- Audio Download
- Listening Length: 10 hours and 48 minutes
- Program Type: Audiobook
- Version: Unabridged
- Publisher: Audible Studios
- Audible.co.uk Release Date: 1 July 2011
- Language: English
- ASIN: B005G48VRE
- Amazon Bestsellers Rank:
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The House at Sea's End Audio Download – Unabridged
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Top Customer Reviews
The House at Sea's End is the third book in the Ruth Galloway series. Ruth is a Forensic Archaeologist who lives on the Norfolk coast and examines bones for a living, sometimes having to help the police in their serious crimes unit to establish what may have happened to bones that can't be immediately identified by the police. Ruth Galloway is one of my favourite crime heroines: she lives in a tiny cottage on a remote part of Norfolk by the salt marshes, she is slightly overweight, she has a cat, she reads lots of books and enjoys her own company - I heart Ruth! In this book, however, she has something other than serious crimes to concentrate on and that is motherhood. After a one-night stand with Detective Harry Nelson in the first book, Ruth has now given birth to Kate, whom turns out to be a whole mystery of her own. Of course, Nelson is back in this latest book too and I must admit to having a little crush on him.
The House at Sea's End brings us the mystery of six skeletons that are found by a team of Archaeologists in the cliff's on the Norfolk coast. Nelson and Ruth are amazed to discover that the bones are from Germany and could very well belong to German soldiers from WW2 - but how and why did they get there and who is trying to put them off the trail?
What I love about this series is that not only are these books great reading with a simplicity that makes me think of them as comfort reading (as opposed to hard-boiled crime fic) but the characters and so well drawn and developed throughout the books that I could read them for this alone; I just love following Ruth and Nelson's story and meeting back up with characters such as Cathbad; it's like meeting up with old friends. What I also love is the bleakness of the setting (and who can resist the covers for the books in this series?)
I found the author's use of the present tense was at best an irritating distraction; at times, the writing feels more like a screenplay than a novel. I'm not against innovative writing, but in this case I simply didn't see the point of this stylised approach.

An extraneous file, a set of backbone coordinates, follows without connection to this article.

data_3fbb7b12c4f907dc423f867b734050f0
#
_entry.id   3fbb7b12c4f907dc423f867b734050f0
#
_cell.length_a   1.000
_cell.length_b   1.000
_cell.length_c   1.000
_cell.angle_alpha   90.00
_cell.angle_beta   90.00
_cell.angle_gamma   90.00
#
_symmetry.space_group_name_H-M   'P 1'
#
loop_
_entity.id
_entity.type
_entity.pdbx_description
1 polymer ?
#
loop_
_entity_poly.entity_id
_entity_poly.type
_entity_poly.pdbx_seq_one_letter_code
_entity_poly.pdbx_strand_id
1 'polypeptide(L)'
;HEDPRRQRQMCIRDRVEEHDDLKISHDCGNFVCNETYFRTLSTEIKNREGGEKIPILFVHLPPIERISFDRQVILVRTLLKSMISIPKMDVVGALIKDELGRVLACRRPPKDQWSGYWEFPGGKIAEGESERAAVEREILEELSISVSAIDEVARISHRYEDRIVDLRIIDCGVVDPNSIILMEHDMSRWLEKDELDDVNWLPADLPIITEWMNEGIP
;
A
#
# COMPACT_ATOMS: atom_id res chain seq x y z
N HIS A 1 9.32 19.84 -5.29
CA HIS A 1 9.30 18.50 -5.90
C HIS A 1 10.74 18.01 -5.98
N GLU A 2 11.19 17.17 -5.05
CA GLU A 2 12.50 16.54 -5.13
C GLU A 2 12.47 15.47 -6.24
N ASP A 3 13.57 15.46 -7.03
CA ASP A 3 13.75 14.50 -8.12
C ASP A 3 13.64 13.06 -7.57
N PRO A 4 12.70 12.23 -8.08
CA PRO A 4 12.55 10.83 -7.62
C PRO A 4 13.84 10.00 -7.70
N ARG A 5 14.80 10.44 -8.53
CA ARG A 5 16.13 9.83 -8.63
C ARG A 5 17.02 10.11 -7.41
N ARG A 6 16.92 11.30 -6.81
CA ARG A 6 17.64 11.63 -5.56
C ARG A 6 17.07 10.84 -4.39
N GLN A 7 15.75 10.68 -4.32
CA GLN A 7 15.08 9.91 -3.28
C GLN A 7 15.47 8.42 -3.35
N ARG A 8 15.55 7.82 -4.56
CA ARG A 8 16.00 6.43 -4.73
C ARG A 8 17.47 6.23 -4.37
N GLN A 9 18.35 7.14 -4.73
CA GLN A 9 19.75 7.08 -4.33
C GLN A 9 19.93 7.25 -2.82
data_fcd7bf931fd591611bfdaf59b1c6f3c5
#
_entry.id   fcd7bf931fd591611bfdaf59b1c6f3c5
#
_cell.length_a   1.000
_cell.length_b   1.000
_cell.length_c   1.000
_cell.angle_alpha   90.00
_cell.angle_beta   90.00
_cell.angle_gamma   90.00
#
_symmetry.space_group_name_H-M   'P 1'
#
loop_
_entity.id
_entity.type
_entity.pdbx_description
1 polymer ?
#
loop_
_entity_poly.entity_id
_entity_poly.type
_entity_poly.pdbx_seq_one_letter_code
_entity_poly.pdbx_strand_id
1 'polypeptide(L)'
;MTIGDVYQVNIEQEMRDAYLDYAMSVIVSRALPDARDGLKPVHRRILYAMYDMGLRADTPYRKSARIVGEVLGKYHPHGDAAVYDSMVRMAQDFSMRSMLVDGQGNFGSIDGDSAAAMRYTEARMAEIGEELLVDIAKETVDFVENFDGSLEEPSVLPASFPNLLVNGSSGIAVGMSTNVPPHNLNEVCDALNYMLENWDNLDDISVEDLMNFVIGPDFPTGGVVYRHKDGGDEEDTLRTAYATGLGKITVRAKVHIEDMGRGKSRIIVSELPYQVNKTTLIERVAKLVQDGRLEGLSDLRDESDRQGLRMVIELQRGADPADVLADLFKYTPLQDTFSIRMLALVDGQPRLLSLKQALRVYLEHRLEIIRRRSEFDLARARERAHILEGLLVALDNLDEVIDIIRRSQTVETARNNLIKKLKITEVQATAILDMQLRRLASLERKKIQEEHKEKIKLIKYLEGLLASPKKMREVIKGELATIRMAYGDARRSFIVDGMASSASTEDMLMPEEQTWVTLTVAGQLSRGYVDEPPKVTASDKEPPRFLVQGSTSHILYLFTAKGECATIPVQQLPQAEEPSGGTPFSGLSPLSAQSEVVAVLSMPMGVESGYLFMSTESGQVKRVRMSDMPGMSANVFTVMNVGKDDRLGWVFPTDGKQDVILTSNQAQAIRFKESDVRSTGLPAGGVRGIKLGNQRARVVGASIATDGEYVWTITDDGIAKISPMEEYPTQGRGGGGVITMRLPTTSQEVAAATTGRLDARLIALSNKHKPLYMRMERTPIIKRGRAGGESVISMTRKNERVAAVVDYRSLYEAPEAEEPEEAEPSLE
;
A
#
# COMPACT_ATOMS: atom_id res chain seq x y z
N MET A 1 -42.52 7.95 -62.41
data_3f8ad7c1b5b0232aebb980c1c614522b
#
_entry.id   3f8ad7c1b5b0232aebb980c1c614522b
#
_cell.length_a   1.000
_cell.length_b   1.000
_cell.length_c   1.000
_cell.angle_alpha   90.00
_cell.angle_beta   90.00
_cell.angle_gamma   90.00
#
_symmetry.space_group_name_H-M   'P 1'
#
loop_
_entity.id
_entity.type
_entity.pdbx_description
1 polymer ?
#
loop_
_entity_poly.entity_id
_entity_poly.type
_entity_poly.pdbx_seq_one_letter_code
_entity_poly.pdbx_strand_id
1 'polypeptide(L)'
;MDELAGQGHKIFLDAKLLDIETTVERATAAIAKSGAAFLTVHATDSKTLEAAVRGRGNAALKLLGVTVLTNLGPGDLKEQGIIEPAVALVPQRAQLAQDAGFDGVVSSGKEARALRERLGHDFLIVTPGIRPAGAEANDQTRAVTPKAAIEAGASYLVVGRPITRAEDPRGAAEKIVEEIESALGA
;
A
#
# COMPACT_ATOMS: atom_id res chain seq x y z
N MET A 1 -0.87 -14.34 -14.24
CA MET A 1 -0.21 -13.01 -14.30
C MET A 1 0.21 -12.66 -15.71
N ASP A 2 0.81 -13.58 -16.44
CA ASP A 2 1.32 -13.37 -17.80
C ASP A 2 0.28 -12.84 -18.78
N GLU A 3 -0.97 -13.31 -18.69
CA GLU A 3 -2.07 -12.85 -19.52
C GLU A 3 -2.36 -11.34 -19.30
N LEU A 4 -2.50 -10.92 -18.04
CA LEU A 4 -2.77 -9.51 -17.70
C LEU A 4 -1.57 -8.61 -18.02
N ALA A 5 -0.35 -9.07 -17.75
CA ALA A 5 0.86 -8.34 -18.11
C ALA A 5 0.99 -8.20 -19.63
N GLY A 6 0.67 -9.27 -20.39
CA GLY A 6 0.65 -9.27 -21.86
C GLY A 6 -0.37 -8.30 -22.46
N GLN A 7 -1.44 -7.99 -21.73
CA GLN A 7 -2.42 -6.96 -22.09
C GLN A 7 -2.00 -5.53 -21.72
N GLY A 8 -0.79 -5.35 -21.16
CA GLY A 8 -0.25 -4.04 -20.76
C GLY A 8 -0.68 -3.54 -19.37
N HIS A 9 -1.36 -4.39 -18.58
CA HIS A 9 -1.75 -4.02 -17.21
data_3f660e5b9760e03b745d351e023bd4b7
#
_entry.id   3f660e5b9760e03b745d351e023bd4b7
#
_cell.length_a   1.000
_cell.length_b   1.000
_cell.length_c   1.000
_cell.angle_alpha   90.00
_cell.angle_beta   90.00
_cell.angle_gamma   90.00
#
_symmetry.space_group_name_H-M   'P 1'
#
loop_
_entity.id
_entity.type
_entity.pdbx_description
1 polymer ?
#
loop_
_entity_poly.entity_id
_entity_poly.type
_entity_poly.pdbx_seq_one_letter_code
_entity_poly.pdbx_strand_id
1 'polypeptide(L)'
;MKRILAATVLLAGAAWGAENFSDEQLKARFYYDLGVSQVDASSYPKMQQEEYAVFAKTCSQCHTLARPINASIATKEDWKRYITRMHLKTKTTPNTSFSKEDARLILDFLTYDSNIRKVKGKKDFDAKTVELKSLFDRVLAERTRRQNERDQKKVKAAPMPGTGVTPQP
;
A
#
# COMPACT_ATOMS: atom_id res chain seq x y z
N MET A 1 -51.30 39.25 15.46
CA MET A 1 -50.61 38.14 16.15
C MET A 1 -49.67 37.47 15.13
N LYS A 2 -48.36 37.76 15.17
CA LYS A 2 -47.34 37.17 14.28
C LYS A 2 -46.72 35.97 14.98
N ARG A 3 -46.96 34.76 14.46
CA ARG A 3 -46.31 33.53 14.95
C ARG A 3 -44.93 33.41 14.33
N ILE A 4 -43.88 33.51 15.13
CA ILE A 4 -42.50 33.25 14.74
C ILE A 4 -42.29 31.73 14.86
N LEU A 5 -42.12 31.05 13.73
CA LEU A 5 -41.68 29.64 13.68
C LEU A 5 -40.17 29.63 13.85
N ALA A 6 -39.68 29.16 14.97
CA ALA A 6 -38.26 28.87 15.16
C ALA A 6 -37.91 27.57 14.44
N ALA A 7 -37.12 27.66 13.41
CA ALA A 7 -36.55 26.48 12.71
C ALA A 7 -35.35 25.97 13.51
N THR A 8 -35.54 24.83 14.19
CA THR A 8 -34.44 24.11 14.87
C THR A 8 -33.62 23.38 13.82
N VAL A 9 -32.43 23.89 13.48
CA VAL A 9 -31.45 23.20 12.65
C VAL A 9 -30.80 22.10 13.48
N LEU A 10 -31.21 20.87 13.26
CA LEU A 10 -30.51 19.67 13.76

The characters did not seem to me to be at all well-drawn - they were far too stereotypical, lacking in depth and - at least through the eyes of this reviewer - too self-orientated to create any sense of empathy in the mind of the reader.
It's difficult to say anything substantive about the plot giving too much away - there isn't much there to start with. The basic concept of bodies rising from their graves to reveal wartime shenanigans is not new - there's a recent example in Ann Cleeves' 'Red Bones' - but the casting of the Home Guard as villains of the historic piece was, so far as I am aware, original. Unfortunately, it was also incredible. The identity of the modern murderer is difficult to guess simply because few, if any, legitimate clues are provided. There is a highly-contrived set-piece climax which is absolutely incomprehensible because even if it hadn't dramatically misfired it would have done little or nothing to protect the identity or advance the objectives of the killer.Read more ›
Most Recent Customer Reviews
Despite belatedly coming to the novels of Elly Griffiths and meeting the unashamedly down to earth Dr Ruth Galloway, head of forensic archaeology at the University of North... Read morePublished 23 days ago by MRS V L HALL
Another compelling story, good content though unbelievable plot ! What annoyed me with this book was whoever completed the transcript kept spelling the word 'Hello' as 'Hallo' !! Read morePublished 1 month ago by MirandaP
Please note that this review contains SPOILERS!
One thing that irritates me is sloppy research. Read more
Yet another great book from Elly Griffiths. Ruth and Nelson work well off each other, and keep me guessing until the end!Published 2 months ago by Zoe Shelley
I read and enjoyed 'Crossing Places' - the setting and archaeological background. However, this second one I did not enjoy. Read morePublished 2 months ago by Mrs. K. Heaton